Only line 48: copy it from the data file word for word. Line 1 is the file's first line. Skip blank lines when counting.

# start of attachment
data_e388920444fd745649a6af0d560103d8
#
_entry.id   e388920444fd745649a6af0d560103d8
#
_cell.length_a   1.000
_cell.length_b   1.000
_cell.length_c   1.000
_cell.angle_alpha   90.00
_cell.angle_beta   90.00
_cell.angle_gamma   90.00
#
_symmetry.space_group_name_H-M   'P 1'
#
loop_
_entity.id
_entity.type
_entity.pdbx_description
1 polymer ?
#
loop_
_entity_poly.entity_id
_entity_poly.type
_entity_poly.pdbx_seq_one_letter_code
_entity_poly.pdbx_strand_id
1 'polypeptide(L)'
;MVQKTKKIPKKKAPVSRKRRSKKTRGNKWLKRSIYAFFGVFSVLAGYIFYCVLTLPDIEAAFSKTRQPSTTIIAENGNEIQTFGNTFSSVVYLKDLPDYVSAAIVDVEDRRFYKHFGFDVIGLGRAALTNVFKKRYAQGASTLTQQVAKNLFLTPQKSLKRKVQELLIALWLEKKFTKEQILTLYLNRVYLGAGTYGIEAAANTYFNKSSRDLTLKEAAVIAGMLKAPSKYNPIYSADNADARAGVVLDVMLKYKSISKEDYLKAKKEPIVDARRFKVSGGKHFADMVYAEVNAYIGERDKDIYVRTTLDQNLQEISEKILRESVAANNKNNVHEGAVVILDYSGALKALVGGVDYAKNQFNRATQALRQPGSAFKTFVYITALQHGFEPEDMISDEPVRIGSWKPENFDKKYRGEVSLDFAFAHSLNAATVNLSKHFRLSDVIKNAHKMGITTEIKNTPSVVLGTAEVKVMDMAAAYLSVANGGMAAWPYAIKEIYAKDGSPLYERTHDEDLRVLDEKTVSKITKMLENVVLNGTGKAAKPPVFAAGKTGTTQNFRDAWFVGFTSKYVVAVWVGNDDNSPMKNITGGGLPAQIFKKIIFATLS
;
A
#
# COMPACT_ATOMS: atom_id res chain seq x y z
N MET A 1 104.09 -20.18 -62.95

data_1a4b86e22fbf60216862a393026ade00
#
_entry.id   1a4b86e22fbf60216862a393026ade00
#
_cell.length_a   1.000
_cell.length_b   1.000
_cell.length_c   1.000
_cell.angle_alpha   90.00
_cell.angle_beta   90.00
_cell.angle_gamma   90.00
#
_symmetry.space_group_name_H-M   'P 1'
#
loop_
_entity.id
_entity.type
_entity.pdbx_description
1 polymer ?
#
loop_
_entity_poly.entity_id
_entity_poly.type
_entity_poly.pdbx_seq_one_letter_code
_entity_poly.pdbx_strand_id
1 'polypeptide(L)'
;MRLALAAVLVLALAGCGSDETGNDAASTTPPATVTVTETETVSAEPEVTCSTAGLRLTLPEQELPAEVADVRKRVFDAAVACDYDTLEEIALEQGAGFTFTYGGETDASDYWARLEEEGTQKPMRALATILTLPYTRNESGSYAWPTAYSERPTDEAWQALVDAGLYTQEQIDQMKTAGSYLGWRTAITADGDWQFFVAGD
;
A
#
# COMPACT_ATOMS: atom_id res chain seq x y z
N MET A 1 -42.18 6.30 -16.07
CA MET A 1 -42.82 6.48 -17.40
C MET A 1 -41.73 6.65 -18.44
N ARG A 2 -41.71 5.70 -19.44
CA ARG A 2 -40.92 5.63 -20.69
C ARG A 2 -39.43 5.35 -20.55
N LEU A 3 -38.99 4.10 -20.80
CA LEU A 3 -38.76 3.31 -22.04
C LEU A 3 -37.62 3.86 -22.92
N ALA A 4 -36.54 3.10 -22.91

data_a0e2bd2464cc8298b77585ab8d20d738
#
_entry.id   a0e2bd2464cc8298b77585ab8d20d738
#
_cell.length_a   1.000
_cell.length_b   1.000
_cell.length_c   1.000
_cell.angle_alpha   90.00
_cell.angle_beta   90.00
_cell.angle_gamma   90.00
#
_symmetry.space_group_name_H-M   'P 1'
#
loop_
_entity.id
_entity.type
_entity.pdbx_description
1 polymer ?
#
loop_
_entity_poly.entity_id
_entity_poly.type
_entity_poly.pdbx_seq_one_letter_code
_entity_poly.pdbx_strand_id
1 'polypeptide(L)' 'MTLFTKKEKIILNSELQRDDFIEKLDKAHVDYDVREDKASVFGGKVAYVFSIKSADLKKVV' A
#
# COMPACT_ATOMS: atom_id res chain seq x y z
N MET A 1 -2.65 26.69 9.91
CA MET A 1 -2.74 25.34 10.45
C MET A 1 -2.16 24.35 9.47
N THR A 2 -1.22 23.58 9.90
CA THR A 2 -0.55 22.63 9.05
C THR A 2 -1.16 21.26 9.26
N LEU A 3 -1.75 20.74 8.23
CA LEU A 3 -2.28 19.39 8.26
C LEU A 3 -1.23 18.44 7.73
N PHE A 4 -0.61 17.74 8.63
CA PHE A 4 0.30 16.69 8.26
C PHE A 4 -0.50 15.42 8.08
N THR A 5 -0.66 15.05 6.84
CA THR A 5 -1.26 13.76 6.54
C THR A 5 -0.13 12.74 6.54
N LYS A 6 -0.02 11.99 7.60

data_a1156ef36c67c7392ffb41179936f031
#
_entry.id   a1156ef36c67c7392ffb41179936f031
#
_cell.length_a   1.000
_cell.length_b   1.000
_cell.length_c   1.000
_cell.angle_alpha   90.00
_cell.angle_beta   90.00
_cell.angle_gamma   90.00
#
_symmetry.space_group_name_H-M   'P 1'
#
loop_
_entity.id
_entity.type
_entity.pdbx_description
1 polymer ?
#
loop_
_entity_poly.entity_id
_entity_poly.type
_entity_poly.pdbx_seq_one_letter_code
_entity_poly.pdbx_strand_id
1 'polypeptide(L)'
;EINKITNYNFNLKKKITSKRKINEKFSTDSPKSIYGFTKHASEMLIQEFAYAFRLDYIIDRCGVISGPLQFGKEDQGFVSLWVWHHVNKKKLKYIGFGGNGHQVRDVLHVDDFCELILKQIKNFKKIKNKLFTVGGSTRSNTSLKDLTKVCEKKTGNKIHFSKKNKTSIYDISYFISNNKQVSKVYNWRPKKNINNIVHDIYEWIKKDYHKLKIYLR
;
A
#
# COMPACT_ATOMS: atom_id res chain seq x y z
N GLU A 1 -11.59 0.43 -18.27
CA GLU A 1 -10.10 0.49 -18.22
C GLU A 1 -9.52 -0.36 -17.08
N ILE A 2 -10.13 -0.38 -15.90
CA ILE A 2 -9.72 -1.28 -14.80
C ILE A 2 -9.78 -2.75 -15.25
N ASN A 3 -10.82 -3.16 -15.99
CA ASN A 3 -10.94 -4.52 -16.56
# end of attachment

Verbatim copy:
_entity.pdbx_description